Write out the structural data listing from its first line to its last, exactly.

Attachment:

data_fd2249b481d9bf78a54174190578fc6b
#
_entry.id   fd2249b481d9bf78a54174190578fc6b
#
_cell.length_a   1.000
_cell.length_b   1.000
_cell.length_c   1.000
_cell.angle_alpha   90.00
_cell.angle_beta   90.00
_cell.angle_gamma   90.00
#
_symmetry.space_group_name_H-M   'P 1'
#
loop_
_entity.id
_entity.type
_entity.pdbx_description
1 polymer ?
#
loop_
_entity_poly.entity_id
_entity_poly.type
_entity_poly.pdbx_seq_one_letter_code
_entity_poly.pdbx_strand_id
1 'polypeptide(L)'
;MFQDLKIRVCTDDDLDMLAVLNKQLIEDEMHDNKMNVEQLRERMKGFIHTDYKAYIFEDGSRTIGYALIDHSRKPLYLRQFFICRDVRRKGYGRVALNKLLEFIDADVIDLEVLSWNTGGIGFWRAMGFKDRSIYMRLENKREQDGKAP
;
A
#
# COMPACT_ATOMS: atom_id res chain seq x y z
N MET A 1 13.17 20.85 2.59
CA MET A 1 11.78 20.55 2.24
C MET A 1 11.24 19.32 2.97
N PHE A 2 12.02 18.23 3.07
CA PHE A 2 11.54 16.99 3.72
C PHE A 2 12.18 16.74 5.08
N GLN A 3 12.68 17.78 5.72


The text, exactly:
data_fd2249b481d9bf78a54174190578fc6b
#
_entry.id   fd2249b481d9bf78a54174190578fc6b
#
_cell.length_a   1.000
_cell.length_b   1.000
_cell.length_c   1.000
_cell.angle_alpha   90.00
_cell.angle_beta   90.00
_cell.angle_gamma   90.00
#
_symmetry.space_group_name_H-M   'P 1'
#
loop_
_entity.id
_entity.type
_entity.pdbx_description
1 polymer ?
#
loop_
_entity_poly.entity_id
_entity_poly.type
_entity_poly.pdbx_seq_one_letter_code
_entity_poly.pdbx_strand_id
1 'polypeptide(L)'
;MFQDLKIRVCTDDDLDMLAVLNKQLIEDEMHDNKMNVEQLRERMKGFIHTDYKAYIFEDGSRTIGYALIDHSRKPLYLRQFFICRDVRRKGYGRVALNKLLEFIDADVIDLEVLSWNTGGIGFWRAMGFKDRSIYMRLENKREQDGKAP
;
A
#
# COMPACT_ATOMS: atom_id res chain seq x y z
N MET A 1 13.17 20.85 2.59
CA MET A 1 11.78 20.55 2.24
C MET A 1 11.24 19.32 2.97
N PHE A 2 12.02 18.23 3.07
CA PHE A 2 11.54 16.99 3.72
C PHE A 2 12.18 16.74 5.08
N GLN A 3 12.68 17.78 5.72